While I would advocate including Kangaroo Grass in most roadside sowings, it can be relatively slow growing and may take a few years to establish an obvious presence, and much longer to become the dominant grass. In the meantime, Wallaby Grass, Poa and other native grass species do a fine job. If the sowing includes a diverse mix of wildflowers, the reward can be a very fine and colourful display within a couple of years.
I am a strong believer in public land conservation – and rural roadsides offer thousands of kilometres of connectivity and corridors for the plants and small creatures that once, and should still, be defining lifeforms of our wider semi-natural landscapes.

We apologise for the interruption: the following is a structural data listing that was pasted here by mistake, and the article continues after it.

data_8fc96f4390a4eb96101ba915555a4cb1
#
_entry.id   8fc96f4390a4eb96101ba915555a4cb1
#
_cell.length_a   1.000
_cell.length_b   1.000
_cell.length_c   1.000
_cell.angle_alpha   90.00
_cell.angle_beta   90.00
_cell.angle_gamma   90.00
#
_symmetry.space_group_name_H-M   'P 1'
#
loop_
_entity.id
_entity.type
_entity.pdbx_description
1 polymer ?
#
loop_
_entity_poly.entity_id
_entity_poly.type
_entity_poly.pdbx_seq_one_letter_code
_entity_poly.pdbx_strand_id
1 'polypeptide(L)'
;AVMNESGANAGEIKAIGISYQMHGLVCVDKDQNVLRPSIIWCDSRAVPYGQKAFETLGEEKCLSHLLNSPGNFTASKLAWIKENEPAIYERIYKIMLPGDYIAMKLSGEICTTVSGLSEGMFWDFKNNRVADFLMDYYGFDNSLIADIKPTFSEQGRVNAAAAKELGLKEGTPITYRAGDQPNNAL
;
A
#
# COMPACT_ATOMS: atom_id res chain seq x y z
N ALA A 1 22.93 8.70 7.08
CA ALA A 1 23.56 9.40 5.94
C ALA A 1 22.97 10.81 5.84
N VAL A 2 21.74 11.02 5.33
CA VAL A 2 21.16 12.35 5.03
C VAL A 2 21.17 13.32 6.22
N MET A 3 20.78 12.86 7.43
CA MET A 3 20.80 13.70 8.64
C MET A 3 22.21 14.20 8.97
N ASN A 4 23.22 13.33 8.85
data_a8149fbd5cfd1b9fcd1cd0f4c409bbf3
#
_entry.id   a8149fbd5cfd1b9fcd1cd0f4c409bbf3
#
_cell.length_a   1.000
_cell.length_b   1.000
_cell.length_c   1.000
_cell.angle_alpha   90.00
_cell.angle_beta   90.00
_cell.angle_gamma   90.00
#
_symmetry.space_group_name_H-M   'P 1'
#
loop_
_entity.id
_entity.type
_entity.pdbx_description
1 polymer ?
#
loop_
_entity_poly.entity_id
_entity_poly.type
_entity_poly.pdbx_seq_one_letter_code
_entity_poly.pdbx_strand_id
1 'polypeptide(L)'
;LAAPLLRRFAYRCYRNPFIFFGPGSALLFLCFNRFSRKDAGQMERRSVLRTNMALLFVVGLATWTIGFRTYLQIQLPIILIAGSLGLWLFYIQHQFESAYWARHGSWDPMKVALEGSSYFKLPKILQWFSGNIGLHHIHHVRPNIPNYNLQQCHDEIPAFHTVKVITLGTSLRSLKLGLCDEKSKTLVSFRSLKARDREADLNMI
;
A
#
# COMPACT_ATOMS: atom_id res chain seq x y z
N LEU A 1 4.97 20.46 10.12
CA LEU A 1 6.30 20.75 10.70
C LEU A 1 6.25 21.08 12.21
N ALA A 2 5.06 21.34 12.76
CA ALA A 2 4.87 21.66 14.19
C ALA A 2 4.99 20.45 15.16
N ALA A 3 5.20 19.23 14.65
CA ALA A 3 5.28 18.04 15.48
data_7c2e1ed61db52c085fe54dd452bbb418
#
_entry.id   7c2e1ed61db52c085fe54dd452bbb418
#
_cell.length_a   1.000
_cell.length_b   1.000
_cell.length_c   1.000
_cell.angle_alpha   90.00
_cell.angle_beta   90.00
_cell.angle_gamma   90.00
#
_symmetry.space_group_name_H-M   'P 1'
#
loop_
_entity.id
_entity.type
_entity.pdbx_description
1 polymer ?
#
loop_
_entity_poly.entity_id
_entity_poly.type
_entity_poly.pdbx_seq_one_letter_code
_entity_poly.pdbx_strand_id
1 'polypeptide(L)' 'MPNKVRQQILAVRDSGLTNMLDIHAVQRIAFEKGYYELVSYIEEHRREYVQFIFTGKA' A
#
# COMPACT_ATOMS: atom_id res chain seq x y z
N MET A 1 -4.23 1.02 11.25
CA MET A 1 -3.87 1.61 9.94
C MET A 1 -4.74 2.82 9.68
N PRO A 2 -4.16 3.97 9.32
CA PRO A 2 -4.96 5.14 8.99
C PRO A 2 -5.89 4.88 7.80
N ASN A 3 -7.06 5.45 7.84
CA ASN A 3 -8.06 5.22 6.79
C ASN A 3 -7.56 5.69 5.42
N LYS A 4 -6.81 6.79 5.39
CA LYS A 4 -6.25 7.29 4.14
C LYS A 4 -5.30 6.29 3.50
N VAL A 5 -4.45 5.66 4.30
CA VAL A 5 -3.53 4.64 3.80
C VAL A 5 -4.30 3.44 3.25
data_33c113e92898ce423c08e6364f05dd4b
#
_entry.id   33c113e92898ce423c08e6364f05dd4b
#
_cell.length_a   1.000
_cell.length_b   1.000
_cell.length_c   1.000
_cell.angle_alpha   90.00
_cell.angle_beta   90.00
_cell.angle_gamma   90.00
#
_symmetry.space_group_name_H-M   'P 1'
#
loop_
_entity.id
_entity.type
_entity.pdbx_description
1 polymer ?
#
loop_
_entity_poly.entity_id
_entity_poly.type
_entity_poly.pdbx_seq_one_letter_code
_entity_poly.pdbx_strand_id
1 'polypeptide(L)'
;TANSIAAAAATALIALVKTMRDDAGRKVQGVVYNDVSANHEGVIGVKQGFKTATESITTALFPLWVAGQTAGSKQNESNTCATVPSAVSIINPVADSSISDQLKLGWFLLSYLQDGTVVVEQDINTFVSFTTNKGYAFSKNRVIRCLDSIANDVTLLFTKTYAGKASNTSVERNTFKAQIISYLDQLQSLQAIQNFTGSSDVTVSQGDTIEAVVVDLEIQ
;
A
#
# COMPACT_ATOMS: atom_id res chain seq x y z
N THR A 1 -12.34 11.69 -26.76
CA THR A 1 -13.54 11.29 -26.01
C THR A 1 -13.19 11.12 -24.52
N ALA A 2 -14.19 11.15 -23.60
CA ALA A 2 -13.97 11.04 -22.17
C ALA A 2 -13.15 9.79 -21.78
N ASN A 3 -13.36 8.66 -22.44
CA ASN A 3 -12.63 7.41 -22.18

Public land, especially roadsides, will always be vulnerable to occasional damage but the more high-quality, connected habitat we have, the less significant will be the impact of each damaging event – particularly when we have the tools and confidence to repair the damage.
To read more about the amazing breakthroughs in restoring grasslands click here to read the 2017 Grassy Groundcover Gazette newsletter
John Delpratt continues his story about restoring Kangaroo Grass in the Woorndoo roadside reserve in part 2 here
Feel like vegging out on a good yarn. Click here to catch up with 'Seeds the monthly chronicle'
Chapter 7 - The Wadawurrung, has just been posted
Stephen Murphy is an author, an ecologist and a nurseryman. He has been a designer of natural landscapes for over 30 years. He loves the bush, supports Landcare and is a volunteer helping to conserve local reserves.